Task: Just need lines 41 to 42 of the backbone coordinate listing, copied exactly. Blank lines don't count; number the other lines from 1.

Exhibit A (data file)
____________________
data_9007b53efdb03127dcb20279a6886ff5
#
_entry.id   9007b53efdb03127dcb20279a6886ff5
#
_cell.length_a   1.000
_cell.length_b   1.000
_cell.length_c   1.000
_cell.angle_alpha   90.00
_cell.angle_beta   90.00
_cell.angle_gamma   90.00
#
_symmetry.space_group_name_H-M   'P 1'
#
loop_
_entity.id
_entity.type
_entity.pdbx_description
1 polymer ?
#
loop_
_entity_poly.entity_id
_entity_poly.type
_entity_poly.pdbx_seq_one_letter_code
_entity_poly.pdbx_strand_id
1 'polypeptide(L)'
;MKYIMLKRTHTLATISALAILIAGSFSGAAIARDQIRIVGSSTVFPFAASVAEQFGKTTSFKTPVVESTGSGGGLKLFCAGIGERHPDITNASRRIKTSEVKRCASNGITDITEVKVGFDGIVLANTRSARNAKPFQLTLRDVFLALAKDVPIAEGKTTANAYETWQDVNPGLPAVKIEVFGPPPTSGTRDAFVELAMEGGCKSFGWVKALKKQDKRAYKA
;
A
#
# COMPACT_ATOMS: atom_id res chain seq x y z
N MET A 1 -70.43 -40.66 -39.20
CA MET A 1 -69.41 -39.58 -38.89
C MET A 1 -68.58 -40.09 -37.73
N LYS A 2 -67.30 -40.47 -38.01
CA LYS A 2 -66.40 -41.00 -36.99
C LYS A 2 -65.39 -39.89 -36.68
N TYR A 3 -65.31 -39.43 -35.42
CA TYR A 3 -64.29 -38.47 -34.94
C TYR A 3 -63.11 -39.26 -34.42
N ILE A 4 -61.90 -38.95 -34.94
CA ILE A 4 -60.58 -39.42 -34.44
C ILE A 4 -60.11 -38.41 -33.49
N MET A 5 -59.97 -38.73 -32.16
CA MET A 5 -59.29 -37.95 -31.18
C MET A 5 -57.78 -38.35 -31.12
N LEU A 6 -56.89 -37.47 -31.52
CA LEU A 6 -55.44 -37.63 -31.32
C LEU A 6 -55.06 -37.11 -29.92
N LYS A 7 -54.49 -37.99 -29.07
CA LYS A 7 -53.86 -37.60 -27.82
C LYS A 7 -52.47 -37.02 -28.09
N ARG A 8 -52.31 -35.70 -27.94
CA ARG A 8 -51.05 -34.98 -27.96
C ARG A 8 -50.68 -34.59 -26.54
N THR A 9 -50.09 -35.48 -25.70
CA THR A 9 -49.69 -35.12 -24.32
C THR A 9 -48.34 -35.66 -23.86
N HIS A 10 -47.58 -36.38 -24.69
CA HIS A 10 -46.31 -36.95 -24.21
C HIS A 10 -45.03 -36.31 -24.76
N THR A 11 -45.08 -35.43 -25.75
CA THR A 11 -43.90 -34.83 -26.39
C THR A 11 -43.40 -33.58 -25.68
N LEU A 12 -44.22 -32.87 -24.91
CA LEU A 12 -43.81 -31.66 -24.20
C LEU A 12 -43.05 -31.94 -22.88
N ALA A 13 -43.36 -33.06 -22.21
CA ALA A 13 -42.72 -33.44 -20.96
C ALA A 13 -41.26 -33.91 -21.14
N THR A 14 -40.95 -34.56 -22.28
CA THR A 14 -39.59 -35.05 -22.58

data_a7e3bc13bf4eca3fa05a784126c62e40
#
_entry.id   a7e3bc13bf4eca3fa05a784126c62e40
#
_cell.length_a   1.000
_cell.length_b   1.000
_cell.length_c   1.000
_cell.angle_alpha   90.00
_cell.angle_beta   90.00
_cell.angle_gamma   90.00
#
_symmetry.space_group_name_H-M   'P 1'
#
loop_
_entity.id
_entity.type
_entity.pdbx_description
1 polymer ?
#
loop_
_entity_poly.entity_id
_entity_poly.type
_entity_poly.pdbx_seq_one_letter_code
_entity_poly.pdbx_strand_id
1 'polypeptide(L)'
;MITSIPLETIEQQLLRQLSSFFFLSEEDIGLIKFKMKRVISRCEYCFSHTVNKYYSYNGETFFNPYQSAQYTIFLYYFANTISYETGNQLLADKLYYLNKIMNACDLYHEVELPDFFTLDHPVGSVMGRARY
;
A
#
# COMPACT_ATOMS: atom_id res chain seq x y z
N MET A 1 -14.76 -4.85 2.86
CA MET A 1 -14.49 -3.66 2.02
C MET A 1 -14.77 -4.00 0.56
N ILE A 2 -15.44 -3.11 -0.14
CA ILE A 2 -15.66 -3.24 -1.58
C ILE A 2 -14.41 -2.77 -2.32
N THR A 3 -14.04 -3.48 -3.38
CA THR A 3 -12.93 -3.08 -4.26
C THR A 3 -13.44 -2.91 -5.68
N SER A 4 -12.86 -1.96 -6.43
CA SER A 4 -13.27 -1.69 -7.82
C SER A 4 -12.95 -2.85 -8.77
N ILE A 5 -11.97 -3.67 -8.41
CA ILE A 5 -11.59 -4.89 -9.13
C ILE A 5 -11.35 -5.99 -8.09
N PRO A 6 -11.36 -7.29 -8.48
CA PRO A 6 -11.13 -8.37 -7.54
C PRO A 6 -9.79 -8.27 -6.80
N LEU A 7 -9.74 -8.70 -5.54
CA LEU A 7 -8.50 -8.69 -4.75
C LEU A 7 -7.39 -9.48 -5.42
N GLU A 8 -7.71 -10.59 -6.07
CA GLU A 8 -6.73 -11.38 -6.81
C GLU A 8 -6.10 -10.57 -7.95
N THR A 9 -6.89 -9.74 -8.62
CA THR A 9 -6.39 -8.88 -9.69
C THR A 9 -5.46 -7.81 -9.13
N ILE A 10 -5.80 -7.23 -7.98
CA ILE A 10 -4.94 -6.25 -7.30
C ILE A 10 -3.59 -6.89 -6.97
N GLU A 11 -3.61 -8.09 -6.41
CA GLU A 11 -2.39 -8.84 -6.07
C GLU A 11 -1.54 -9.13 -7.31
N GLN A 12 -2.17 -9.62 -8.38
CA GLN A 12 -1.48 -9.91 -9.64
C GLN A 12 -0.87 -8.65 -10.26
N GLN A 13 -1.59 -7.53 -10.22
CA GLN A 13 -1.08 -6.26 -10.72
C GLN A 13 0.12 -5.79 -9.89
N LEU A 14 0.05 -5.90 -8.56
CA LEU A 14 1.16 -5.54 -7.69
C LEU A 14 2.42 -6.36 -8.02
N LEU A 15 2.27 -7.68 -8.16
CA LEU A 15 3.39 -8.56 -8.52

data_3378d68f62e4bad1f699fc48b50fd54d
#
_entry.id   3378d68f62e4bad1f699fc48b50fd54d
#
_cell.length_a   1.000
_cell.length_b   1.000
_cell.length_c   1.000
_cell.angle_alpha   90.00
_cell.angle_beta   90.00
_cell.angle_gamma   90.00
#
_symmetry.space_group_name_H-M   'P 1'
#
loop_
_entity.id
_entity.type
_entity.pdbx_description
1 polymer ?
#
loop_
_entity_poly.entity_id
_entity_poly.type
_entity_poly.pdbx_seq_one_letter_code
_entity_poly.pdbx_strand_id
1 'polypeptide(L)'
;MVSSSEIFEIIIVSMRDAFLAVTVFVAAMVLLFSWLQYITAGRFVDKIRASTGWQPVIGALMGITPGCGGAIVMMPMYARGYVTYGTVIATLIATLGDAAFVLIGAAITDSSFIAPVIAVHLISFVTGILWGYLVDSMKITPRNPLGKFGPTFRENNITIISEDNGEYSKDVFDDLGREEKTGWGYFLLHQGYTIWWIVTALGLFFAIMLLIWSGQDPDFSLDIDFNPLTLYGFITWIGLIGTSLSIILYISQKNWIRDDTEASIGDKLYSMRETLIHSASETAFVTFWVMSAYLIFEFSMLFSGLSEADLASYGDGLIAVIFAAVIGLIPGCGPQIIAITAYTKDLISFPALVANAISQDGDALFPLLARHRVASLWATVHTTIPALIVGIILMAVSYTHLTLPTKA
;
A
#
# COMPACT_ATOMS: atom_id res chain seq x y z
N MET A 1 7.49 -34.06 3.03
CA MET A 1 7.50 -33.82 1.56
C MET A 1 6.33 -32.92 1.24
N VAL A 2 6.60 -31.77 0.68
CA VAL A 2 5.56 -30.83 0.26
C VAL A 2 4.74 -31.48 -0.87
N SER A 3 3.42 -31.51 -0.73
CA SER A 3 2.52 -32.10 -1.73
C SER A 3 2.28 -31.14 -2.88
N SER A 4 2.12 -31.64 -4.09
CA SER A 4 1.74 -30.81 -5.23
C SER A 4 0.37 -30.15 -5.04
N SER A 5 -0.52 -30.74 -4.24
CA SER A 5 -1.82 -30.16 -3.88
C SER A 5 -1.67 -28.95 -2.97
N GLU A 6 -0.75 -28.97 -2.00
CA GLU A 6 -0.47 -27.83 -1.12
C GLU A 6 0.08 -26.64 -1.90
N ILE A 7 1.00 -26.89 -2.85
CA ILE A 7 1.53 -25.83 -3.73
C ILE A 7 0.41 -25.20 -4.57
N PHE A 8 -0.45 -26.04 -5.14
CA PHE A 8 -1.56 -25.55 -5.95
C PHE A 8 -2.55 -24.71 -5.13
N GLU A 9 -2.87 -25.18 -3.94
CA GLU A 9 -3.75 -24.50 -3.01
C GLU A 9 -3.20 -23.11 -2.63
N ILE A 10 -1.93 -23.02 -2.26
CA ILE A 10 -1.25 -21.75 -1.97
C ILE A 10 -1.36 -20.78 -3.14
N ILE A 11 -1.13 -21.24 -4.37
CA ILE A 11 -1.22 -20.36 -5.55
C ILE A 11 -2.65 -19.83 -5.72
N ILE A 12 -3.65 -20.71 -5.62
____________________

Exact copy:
CA ILE A 4 -60.58 -39.42 -34.44
C ILE A 4 -60.11 -38.41 -33.49